THE FINGERPRINT INQUIRY, set up by the Scottish Government to look into the case of former Strathclyde Police Officer Shirley McKie who was accused of leaving her fingerprint at a crime scene has found the fingerprint evidence wrongly identified Ms McKie.
The inquiry, led by former Northern Ireland judge Sir Anthony Campbell which has cost taxpayers a projected £4 million, went onto find the case involving the misidentification of fingerprint evidence was down to “Human Error” and there was “nothing sinister” at work in the case which saw the former Police Officer accused of perjury, being cleared by a jury and later awarded £750,000 in compensation over the bungle.
BBC News, reporting on the Inquiry’s findings said : Among the key recommendations was that "fingerprint evidence should be recognised as opinion evidence, not fact". Examiners, he said "should discontinue reporting conclusions on identification or exclusion with a claim to 100% certainty".
The inquiry also recommended that examiners should receive training which emphasises that their findings are based on personal opinion and that these differences should not be referred to as "disputes".
Sir Anthony said that "a finding of identification should not be made if there is an unexplained difference between a mark and a print".
He also recommended that the Scottish Police Services Authority (SPSA) - which now incorporates the former SCRO "should develop a process to ensure that complex marks, such as those in the McKie case, are treated differently".
Following publication of the inquiry report, Tom Nelson, director of forensic services at the SPSA, said the organisation had apologised directly to Shirley McKie and her family.
Mr Nelson said: "As an organisation, we accept the findings of the inquiry and we expect all of our staff members to do the same. We accept that Shirley McKie did not make the mark known as Y7. We have today apologised directly to the McKie family for the errors that took place in the late 1990s and for the subsequent pain that has caused them."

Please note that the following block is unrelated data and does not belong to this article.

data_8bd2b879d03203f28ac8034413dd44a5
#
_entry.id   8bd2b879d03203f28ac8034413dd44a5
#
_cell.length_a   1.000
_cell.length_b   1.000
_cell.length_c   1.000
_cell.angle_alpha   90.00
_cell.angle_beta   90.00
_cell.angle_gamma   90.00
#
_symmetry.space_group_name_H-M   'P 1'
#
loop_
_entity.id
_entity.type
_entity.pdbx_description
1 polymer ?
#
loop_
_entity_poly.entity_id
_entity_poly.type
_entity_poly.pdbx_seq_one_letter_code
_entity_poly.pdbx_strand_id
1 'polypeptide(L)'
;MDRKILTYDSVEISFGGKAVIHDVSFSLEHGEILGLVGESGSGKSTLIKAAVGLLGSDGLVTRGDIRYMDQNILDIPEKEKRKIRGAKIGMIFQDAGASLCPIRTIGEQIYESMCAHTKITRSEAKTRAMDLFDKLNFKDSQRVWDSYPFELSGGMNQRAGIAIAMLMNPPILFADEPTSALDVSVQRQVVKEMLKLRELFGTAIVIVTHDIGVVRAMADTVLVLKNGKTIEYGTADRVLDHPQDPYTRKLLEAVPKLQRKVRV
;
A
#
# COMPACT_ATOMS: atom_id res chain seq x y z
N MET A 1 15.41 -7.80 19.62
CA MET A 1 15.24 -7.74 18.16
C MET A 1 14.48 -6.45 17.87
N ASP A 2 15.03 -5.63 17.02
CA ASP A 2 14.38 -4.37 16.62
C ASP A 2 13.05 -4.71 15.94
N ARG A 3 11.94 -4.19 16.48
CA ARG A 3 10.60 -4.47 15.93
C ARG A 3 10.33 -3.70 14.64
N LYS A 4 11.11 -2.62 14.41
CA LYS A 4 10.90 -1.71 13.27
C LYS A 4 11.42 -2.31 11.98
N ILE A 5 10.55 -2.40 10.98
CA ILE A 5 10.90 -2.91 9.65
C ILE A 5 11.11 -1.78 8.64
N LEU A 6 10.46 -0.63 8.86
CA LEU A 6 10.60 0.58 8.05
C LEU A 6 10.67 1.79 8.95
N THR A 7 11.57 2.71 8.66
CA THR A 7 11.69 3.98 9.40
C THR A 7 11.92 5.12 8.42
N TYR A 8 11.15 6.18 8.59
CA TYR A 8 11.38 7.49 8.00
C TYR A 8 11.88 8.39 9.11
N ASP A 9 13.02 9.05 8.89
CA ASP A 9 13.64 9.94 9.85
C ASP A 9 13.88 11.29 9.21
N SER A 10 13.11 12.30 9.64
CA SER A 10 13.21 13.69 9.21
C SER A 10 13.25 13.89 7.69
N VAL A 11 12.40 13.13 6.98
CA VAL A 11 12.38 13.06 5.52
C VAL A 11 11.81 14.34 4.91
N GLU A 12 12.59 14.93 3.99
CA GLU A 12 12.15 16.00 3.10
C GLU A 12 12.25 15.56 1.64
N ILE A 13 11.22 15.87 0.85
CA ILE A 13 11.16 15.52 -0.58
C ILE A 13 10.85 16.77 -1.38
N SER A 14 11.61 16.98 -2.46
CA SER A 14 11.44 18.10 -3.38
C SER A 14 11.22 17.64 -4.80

Following Mr Nelson's apology, Iain McKie, Ms McKie's father, said: "He just apologised on behalf of the SPSA. He accepted the recommendations of the report in full. He apologised to Shirley and myself and our family for the mistakes that were made in the past. Its an extremely important apology because it's the first time I have ever heard anyone say sorry. This is the first real apology that has been made in 14 years. I feel I can move forward myself now."
The cost of the Fingerprint inquiry was revealed in response to a Parliamentary question lodged by Scottish Labour leadership contender MSP Ken Macintosh who is known to have represented some of the former SCRO officers caught up in the McKie scandal. Mr Macintosh previously commented on the inquiry’s use of public funds saying “This is really not the best use of that amount of money.” Justice Secretary Kenny MacAskill, responding to questions lodged in the Scottish Parliament from the Labour msp confirmed that the estimated spend on the Fingerprint Inquiry to March 31, 2010 was £3,399,400. But he added: “Projected total cost is £4,014,126, based on the total to date and projected future expenditure estimated by the Inquiry.”
The spend on the inquiry was also criticised by the then Tory Justice spokesman Bill Aitken who said “This is a serious amount of money and it could have been better spent. It is high time that we moved on from this issue.” Mr Aitken however was forced to resign his position on the Justice Committee and left the Scottish Parliament in disgrace after attempting to blame the Herald newspaper for comments he made in relation to a rape crime in the centre of Glasgow.